A general view shows gendarmes and police officers at a supermarket after a hostage situation in Trebes, France, March 23, 2018.
(photo credit: REUTERS/REGIS DUVIGNAU)
Three people were killed in southwestern France on Friday when a gunman held up a car, opened fire on police and then took hostages in a supermarket, screaming "Allahu Akbar."
Police later stormed the supermarket in the small town of Trebes and the attacker was killed, Interior Minister Gerard Collomb told reporters at the scene.
The 26-year old attacker from the nearby city of Carcassonne, named as Redouane Lakdim, was known to authorities as a petty criminal but was not considered an Islamist threat, Collomb said, adding that he was believed to have acted alone.
More than 240 people have been killed in France in attacks since 2015 by assailants who pledged allegiance to Islamic State or were inspired by the group. Islamic State claimed responsibility for Friday's attack but offered no details.
The last lethal attack in France was in October 2017 when a Tunisian-born man stabbed two young women to death in Marseille before he was shot dead by soldiers. Islamist State also claimed responsibility for that attack.
"Every day we detect facts and foil new attacks. Alas, this one struck without us being able to counter it," Collomb said.
Israeli Prime Minister Benjamin Netanyahu condemned the incident and called for a global effort to fight terror.
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"I condemn the cruel terror attack that was carried out in France. The cultured world must unite and act together to defeat terror. In the name of the Israeli government, I send my condolences to the families of those murdered and to the French people," said Netanyahu.
Lakdim first killed one person with a bullet in the head while stealing a car in Carcassonne, which is one of France's top tourist attractions. He then shot at four police officers who were jogging before taking hostages at the supermarket in Trebes, about 8 km (5 miles) to the east, where two people died.
"We had monitored him and thought there was no radicalisation," Collomb said. "He was known for possession of drugs. We couldn't have said that he was a radical that would carry out an attack."
Five people were wounded in the attacks, including three seriously. Lakdim shot one police officer in the shoulder in Carcassonne, a walled hill top city which is a UNESCO World Heritage site.
Speaking in Brussels, President Emmanuel Macron said the incident appeared to be a terrorist attack. He then headed back to Paris, where he was filmed chairing a crisis meeting with ministers and security officials.
Witnesses said about 10 people in the supermarket found refuge in its cold storage room.
A lieutenant-colonel swapped himself in exchange for one of the hostages, Collomb said, adding that the 45-year-old had been seriously wounded.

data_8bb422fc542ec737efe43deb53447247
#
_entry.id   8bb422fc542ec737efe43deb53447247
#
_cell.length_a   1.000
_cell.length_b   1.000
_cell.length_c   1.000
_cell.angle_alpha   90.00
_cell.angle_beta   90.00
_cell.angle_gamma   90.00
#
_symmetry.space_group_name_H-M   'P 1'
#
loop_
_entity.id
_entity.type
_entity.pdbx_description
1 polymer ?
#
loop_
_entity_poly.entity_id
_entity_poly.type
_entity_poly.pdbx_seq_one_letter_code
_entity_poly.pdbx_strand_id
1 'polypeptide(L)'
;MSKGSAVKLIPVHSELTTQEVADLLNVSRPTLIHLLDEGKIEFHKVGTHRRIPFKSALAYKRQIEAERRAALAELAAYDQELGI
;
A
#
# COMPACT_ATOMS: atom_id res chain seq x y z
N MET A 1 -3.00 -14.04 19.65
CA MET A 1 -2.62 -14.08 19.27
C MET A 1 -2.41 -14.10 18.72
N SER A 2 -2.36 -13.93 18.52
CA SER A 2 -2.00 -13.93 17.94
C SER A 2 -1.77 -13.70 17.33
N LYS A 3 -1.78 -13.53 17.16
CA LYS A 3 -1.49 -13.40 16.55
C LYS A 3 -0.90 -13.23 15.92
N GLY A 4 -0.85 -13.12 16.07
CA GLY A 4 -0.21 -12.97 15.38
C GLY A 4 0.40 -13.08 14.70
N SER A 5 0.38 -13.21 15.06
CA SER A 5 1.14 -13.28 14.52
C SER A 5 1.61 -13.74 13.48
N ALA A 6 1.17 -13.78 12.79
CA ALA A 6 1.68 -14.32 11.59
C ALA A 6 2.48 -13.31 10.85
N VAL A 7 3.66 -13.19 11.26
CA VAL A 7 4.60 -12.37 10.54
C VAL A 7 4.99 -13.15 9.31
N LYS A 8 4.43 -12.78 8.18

One supermarket worker said some shoppers had escaped from the building after the gunman shouted "God is greatest" in Arabic. "I was in my department when I heard gunshots. I went to the area of the gunshots and came face to face with the person," said the employee, who gave his name only as Francois.
"He raised his gun and fired, I ran away, he shouted 'Allahu Akbar' and spoke about the Islamic State. I then evacuated the clients, about 20, who were in my area and we went quietly out of the back," said Francois, who has been employed at the supermarket since last November.
BFM TV reported that he claimed allegiance to Islamic State. Collomb said the man had demanded the release of Salah Abdeslam - the prime surviving suspect in the Islamic State attacks that killed 130 people in Paris in 2015.
Abdeslam, a French citizen born and raised in Brussels, went on trial in Belgium last month. He is accused of "attempted murder in a terrorist context" over a Brussels shootout in March 2016, four months after he fled Paris on the night of the carnage during which his brother was among the suicide bombers.
Sending his thoughts to the French people, Israeli President Reuven Rivlin called on the world to unite against terror.
"As we head into Shabbat our thoughts are once again with the people of France as they deal with another brutal terror attack. The whole free world must stand united and firm against terror: in Jerusalem, in France, and across the world," said Rivlin.
Israel's Deputy Foreign Minister Tzipi Hotovely condemned the attack.
"My thoughts and prayers are with the hostages and their families," Hotovely said. "Israel and France share values of freedom and liberty and are cooperating in the global fight against terror."
More than 240 people have been killed in France in attacks since 2015 by assailants who pledged allegiance to, or were inspired by, Islamic State.
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